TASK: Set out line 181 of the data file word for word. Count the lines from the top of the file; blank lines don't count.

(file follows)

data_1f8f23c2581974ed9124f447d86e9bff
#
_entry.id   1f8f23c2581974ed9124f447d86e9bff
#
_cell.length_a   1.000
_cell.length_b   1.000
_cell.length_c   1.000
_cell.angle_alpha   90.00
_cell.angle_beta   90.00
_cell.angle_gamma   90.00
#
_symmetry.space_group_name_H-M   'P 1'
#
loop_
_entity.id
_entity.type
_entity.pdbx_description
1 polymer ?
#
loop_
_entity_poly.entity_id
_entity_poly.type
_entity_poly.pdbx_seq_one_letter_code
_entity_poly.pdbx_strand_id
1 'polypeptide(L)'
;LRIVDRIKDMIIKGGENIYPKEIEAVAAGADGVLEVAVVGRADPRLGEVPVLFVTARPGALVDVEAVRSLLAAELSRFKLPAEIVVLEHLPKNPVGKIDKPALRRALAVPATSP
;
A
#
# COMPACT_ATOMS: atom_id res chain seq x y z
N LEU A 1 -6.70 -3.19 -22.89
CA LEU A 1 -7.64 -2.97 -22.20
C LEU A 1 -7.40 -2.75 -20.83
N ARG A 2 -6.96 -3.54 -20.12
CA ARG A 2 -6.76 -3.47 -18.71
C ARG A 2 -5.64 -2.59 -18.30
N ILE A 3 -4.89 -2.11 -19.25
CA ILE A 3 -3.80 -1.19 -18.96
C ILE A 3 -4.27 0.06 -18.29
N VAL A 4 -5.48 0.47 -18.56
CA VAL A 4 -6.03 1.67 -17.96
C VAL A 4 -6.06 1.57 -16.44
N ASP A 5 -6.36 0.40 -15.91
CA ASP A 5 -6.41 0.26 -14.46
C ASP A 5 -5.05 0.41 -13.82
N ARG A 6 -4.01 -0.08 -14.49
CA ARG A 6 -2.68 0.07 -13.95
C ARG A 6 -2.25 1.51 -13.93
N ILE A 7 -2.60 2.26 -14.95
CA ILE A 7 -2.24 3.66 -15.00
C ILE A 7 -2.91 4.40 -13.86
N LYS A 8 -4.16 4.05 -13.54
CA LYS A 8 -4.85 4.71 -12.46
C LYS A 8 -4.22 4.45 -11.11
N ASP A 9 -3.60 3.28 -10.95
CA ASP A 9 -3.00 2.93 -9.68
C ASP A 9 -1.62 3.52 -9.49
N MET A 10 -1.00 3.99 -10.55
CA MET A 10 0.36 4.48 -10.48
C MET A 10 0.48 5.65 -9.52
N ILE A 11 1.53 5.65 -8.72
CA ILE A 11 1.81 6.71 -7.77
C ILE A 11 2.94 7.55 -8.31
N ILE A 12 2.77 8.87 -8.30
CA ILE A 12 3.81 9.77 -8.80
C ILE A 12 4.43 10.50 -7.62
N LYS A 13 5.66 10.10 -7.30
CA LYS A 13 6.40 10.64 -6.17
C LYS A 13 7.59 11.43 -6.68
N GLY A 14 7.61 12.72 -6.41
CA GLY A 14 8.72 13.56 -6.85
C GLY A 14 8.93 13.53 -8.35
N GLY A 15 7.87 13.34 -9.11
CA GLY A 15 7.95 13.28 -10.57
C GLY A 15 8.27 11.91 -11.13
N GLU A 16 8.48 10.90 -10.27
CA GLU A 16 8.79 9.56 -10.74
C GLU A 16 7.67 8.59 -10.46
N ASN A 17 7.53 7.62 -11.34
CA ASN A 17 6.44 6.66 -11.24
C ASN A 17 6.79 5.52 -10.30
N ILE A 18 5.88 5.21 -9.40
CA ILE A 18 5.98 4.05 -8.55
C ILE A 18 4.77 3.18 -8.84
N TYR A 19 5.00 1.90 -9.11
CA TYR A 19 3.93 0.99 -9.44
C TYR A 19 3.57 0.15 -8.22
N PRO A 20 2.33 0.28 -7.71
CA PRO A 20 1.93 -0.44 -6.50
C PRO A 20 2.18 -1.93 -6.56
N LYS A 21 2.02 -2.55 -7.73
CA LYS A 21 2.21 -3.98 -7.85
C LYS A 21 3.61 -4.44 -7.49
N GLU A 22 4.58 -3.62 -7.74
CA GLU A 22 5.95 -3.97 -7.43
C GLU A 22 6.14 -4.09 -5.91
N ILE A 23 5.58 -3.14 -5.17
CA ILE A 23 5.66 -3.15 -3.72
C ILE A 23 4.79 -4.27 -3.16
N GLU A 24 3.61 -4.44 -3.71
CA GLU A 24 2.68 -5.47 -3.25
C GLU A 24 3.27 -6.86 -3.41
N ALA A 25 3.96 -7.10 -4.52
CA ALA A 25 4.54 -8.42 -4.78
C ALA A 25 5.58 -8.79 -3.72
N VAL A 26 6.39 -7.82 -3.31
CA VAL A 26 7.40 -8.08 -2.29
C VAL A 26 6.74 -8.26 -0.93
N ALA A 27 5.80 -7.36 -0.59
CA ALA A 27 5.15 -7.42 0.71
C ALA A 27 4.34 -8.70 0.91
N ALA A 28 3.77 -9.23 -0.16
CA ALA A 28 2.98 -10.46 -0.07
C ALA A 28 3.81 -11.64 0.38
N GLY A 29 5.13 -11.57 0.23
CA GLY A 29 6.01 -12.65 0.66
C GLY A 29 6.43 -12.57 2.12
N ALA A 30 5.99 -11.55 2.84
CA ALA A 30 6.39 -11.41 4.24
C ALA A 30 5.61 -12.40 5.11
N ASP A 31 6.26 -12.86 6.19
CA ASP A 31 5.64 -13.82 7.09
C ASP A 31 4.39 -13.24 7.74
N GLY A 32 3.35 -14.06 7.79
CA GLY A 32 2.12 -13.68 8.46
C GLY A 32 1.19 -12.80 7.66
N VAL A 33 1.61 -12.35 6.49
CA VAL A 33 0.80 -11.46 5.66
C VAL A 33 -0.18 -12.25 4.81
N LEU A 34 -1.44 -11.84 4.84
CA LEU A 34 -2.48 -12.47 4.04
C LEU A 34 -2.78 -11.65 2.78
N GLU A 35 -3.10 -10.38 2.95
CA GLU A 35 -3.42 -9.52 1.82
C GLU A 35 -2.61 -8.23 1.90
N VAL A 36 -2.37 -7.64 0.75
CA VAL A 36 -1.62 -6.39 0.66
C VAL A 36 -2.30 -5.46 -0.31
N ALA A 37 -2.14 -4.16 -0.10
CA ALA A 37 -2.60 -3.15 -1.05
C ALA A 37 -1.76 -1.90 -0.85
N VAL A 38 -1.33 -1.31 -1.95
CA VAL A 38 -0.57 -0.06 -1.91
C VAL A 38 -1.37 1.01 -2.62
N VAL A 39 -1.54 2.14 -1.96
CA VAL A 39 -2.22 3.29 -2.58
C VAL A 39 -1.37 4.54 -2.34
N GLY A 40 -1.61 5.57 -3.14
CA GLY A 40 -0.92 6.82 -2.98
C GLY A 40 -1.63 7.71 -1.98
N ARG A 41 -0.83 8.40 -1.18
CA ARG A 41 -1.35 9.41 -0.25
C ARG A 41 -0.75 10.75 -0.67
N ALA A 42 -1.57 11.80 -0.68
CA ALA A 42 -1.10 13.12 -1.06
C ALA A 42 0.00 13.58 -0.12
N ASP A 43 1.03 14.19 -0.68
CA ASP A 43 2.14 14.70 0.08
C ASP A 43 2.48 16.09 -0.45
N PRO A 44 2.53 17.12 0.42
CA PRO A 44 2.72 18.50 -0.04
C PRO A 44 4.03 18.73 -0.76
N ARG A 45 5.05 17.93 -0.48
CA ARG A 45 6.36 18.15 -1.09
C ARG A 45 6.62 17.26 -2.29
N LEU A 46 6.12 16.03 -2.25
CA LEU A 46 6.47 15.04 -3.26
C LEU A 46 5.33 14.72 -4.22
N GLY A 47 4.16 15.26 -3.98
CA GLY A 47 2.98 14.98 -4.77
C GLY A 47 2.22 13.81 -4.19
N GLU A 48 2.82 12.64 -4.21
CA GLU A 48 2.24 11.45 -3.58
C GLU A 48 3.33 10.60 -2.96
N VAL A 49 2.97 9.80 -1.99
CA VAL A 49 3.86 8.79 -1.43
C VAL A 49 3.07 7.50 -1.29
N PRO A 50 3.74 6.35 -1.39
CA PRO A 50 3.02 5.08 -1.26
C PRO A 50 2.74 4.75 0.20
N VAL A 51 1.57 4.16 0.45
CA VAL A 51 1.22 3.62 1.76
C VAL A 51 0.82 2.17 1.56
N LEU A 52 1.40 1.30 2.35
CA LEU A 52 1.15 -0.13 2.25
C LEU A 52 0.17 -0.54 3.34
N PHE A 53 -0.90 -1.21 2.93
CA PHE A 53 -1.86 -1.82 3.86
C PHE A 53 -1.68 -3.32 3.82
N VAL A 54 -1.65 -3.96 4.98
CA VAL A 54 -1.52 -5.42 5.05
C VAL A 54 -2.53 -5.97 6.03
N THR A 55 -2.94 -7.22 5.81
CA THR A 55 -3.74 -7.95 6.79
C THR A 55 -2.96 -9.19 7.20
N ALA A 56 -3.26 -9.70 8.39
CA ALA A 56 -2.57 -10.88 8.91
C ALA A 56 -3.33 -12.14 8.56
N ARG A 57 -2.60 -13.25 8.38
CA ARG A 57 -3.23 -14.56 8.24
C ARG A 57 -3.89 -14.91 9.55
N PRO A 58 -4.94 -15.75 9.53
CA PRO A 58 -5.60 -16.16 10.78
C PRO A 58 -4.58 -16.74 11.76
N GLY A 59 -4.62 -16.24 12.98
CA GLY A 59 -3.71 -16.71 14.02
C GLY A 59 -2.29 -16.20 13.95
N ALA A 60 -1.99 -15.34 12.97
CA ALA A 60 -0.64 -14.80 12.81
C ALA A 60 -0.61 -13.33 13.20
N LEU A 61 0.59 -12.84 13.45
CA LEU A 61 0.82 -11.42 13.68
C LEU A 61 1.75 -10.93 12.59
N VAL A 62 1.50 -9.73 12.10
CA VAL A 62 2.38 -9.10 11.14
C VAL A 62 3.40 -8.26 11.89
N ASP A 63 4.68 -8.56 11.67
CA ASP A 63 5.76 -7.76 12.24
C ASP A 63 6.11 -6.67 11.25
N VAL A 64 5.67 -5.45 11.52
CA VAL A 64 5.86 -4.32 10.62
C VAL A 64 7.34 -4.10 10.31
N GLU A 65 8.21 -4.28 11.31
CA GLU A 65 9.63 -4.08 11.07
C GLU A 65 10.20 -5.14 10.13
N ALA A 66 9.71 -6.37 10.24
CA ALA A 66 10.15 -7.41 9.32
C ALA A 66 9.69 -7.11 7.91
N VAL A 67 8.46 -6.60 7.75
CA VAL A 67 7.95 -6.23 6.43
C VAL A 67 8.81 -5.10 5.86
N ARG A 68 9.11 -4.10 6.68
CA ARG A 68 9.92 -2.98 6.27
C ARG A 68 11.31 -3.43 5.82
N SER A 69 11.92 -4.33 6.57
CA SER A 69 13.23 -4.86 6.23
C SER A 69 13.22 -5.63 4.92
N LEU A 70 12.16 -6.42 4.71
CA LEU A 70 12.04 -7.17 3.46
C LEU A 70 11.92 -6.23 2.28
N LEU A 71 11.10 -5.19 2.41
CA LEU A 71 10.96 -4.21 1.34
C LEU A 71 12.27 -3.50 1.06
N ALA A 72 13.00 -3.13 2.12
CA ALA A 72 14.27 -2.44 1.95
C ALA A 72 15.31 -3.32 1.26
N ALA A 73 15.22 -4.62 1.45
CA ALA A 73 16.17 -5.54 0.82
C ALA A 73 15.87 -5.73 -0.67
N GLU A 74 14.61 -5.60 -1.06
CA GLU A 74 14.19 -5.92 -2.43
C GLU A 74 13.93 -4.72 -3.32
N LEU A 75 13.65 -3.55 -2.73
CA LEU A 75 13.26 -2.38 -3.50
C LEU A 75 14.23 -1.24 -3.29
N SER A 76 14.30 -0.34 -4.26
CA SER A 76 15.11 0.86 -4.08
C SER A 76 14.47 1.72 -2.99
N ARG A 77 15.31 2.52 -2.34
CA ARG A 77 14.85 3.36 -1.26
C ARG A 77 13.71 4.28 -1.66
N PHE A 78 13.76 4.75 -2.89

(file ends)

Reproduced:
N VAL A 51 1.57 4.16 0.45